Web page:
That’s a big step forward as far as I’m concerned. I love the desktop and I want to live on the desktop. Anything that pulls me away from that is just negatively impacting my nice work environment and my productivity.

We’ll be doing a lot more playing with Windows 10 over the next weeks and months but it looks like Windows 10 is a step in the right direction. Maybe I’ll finally be able to buy that new Windows laptop…




Common Qlockwork Questions

I was just writing this out for a prospective customer. Made sense to post it here too.

How does Qlockwork work?

-Qlockwork comes in 2 parts: an application that runs all the time (see the Qlockwork icon in the system tray) and an addin to view your data in Outlook. This means that Qlockwork always records your activities even if Outlook isn’t running.
-The desktop application monitors what application you are currently working on (is in the foreground and you are typing into or clicking on). If you are moving between multiple windows/applications on your desktop then for each tracking period (2,5,6 or 10 minutes as selected) Qlockwork will decide which application you’ve used the most and track your time against that.
-Qlockwork only tracks your time if you are using your PC. If you are away from your desk and not using the mouse and keyboard it will not track your time.


So shouldn’t I always track at 2 minute intervals as that will be more accurate?

-It depends how you work. 2 minute intervals work well if you constantly switch between applications and spend very little time just sitting and thinking. We tend to find that 5 minutes (the default) is ideal for work where you may write for a bit, then spend a while thinking, then write again. For example, when writing or reading documents, composing spreadsheets or using something like autocad.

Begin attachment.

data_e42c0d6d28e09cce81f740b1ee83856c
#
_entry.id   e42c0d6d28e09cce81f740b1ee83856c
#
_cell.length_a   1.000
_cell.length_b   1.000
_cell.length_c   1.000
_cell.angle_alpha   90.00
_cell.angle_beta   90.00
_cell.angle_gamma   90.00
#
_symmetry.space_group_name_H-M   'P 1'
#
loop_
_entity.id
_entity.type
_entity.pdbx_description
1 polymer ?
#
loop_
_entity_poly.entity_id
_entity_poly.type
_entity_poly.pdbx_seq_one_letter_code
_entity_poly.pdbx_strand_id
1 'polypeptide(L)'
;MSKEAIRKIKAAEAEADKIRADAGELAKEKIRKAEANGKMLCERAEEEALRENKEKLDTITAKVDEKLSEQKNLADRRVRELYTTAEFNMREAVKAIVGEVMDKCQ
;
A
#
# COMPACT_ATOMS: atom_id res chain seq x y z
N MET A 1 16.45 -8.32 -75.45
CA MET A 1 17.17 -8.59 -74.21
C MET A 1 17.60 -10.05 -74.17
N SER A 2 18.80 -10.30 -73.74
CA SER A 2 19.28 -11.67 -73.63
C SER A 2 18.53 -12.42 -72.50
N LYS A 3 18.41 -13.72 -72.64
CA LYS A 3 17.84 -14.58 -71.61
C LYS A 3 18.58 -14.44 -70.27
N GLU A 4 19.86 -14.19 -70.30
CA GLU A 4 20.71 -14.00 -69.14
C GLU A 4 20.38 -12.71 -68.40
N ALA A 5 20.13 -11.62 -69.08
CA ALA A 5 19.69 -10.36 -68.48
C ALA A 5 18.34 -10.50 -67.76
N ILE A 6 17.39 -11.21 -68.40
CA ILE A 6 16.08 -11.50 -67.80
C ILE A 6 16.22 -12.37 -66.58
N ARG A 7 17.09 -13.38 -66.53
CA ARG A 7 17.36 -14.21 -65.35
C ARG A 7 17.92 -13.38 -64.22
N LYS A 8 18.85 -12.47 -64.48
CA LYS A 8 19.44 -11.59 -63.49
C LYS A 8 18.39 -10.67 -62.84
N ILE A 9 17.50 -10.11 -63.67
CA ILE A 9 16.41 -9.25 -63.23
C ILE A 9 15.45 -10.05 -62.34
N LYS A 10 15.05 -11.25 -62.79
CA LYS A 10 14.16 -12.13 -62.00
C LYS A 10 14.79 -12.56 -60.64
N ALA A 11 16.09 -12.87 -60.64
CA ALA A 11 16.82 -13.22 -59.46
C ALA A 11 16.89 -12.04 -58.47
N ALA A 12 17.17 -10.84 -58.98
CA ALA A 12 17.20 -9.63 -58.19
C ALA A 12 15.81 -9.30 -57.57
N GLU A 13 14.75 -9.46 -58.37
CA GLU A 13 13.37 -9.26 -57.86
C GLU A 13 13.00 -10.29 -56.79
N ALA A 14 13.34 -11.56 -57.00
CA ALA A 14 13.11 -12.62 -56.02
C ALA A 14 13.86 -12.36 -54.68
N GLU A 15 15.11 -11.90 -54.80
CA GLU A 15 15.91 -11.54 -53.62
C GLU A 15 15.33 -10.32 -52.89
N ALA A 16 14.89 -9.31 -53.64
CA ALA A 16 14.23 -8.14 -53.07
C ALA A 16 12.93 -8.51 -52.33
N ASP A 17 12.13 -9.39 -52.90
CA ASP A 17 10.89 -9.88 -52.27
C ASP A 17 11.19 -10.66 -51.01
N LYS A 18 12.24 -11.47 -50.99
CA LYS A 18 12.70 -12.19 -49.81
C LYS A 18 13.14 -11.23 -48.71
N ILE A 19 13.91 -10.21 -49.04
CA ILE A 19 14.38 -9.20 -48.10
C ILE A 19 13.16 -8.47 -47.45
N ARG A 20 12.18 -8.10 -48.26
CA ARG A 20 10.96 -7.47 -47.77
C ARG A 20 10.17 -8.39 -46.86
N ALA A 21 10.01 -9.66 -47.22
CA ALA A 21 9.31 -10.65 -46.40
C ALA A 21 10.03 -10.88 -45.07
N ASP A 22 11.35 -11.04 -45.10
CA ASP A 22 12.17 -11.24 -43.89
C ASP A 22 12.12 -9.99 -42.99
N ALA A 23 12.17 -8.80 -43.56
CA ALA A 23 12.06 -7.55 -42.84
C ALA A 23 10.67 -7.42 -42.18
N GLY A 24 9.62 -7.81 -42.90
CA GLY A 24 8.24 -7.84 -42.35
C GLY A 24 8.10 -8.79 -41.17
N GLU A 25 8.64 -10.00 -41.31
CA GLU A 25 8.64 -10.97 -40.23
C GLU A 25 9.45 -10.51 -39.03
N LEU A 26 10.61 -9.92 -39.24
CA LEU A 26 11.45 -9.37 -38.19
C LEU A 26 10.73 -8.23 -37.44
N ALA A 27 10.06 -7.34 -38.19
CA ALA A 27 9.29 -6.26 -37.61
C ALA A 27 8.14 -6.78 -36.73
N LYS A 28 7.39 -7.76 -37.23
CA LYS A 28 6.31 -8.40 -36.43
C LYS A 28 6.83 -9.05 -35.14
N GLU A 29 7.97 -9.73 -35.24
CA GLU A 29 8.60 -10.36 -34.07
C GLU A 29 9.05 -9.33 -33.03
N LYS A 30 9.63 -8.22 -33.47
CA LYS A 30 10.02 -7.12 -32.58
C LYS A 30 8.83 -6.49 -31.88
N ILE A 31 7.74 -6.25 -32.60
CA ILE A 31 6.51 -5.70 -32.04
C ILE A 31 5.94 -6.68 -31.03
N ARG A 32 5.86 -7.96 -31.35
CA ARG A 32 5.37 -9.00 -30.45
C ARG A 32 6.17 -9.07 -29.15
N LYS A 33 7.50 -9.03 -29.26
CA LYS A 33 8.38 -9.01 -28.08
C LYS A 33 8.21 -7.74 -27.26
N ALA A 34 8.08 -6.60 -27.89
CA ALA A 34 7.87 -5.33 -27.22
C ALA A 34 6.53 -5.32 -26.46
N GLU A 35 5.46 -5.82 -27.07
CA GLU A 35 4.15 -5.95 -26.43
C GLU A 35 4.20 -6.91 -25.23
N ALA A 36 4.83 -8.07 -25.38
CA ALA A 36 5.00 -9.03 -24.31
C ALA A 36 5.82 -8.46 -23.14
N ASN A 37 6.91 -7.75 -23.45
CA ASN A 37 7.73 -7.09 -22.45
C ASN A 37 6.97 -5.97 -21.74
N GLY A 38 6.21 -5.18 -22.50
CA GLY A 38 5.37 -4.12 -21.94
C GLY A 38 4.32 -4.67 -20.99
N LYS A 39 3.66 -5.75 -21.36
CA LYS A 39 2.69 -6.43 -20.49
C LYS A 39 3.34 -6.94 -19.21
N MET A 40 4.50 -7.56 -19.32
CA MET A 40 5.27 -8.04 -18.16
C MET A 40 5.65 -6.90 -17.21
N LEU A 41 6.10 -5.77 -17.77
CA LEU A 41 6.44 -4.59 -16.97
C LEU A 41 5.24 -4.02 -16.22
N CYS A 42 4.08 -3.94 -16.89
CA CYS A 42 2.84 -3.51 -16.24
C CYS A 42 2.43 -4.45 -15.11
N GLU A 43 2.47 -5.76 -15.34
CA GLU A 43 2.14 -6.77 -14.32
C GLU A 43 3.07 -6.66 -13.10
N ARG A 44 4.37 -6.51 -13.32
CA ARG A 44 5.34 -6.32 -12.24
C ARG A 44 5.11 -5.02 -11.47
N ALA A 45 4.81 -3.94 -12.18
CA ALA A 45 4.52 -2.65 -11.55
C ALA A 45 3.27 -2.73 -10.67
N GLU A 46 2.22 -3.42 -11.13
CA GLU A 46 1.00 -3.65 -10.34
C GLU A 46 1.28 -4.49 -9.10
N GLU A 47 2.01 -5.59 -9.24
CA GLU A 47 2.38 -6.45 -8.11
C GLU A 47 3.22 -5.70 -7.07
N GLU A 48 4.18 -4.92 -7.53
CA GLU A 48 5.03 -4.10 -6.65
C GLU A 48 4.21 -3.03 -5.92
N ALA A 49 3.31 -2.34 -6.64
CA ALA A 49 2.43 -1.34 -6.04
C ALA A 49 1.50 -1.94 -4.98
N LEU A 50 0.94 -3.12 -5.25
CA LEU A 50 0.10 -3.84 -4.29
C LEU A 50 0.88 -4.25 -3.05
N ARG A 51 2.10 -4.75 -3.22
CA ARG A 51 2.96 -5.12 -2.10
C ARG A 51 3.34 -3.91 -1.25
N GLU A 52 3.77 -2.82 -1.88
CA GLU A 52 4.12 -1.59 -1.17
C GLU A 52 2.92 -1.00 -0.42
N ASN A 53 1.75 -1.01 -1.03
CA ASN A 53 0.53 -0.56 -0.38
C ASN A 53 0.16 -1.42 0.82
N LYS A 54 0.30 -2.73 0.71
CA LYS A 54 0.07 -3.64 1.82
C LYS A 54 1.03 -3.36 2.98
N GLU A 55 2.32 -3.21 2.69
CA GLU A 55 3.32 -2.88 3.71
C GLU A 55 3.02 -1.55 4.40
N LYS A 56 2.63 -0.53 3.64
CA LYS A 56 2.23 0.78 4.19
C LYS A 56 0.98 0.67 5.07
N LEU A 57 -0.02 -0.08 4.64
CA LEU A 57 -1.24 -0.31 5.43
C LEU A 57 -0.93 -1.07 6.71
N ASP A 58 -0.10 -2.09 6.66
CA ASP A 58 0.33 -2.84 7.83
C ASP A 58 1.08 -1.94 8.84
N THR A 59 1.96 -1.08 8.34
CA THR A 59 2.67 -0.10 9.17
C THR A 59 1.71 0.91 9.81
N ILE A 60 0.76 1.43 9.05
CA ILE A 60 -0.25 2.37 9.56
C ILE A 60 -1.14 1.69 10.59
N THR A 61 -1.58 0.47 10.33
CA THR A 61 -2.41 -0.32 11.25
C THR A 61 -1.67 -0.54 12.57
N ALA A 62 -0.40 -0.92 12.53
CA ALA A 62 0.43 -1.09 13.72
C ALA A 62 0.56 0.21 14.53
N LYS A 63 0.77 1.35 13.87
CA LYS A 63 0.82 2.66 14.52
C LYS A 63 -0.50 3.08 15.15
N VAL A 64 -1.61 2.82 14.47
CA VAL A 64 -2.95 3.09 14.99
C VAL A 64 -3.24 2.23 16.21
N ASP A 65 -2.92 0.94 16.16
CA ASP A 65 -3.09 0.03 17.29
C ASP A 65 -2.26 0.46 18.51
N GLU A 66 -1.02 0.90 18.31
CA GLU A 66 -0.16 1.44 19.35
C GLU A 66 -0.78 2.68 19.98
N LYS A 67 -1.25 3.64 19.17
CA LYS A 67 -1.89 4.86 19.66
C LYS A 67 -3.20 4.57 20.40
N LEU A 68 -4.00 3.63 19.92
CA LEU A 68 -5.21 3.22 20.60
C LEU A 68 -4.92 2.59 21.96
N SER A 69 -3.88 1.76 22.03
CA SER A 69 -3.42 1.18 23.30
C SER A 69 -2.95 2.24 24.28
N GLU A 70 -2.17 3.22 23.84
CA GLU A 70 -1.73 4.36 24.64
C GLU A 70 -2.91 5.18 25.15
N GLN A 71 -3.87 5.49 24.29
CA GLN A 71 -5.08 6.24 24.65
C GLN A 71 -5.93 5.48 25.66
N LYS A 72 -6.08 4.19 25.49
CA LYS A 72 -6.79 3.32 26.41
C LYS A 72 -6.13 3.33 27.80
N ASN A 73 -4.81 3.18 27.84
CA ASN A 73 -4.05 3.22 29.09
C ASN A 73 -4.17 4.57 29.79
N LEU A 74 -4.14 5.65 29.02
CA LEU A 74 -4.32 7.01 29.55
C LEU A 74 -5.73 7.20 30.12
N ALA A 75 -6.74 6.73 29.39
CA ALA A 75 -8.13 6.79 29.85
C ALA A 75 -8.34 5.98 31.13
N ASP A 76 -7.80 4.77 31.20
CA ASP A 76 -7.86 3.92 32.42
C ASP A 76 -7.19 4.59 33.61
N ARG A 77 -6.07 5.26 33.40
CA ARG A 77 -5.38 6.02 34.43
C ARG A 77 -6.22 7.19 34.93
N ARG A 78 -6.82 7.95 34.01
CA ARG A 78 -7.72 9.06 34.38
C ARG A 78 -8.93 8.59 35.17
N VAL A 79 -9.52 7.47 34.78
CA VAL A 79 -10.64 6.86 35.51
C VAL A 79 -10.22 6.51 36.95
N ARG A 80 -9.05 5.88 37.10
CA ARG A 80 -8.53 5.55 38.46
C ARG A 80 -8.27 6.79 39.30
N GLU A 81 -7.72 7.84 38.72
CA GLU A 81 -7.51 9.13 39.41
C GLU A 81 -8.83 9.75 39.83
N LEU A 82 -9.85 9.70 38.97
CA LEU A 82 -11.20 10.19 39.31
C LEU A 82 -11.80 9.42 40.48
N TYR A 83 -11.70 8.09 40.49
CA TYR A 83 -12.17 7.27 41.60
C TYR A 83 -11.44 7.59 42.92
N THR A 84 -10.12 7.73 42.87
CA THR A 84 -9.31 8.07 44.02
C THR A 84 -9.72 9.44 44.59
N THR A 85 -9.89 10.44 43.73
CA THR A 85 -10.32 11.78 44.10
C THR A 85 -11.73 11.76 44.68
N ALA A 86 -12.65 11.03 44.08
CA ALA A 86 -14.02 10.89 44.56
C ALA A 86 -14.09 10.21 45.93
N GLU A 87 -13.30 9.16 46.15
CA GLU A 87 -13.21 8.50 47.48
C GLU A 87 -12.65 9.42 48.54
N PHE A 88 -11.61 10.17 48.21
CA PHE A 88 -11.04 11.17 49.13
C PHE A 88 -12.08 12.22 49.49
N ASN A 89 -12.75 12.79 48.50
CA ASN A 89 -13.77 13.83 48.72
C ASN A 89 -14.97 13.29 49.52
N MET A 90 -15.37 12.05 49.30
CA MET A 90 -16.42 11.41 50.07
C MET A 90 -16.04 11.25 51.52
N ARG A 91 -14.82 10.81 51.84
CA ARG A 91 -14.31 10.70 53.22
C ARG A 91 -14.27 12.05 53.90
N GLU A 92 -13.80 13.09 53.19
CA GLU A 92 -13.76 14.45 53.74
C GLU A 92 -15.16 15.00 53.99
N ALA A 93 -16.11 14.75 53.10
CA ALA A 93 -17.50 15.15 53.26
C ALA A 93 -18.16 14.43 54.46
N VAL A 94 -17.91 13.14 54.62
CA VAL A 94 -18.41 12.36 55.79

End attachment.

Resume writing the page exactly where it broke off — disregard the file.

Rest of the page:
-We have customers who use all the different time intervals, they just choose what works best for them.


Does it track any application?

-Basically yes. Almost all applications interact with the Windows operating system in the same (standard) way. Qlockwork then talks to the operating system directly to find out what you are doing.
-Usually about once a year one application (usually Google Chrome) changes how it works and we need to roll out a patch to Qlockwork to keep working with that application. That patch is then freely available to all Qlockwork users.


What about new versions of Windows?

•Qlockwork has been available since 2006 and we have released new versions to handle every new Windows release since then (Windows Vista/7/8/8.1) and Office (2007,2010,2013) these releases have been freely available to existing customers. Fortunately, Microsoft are usually careful not to break existing applications when they release a new OS so generally only very minor fixes are required for a new OS.


Will Qlockwork record activities on phones or Apple products?

•Unfortunately not, it will only record on Window Oses


Can you tell Qlockwork not to record?

•Yes, Qlockwork is not an employee monitoring tool and employees can turn it off if they want to, they can also exclude certain activities from their reports or they can instruct Qlockwork to only record during normal work hours. Doing this will leave an obvious untracked hole in their day, but it does mean you are not recording them against their will.


Does Qlockwork record meetings as well as activities?

•Yes, Qlockwork reports contain meetings as well as activities


What if I attend a meeting but while it’s going on I work on another project or browse the web?

•You can instruct Qlockwork to report your time as spent in the meeting and ignore the activity or vice versa or a combination of the two


Does my IT department need to get involved?

•No, Qlockwork is designed to require no involvement from your IT department. Everything happens on the desktops of the users and syncs with your existing Exchange server automatically. All you have to do is install Qlockwork on each desktop.


Where is the data stored and backed up?

•The data is all stored in a new calendar on your Exchange server. As long as your Exchange server is fully backed up the data should all be backed up.


Is the activity data secure?

The data never leaves your systems.

How to get Skype on the desktop in Windows 8.1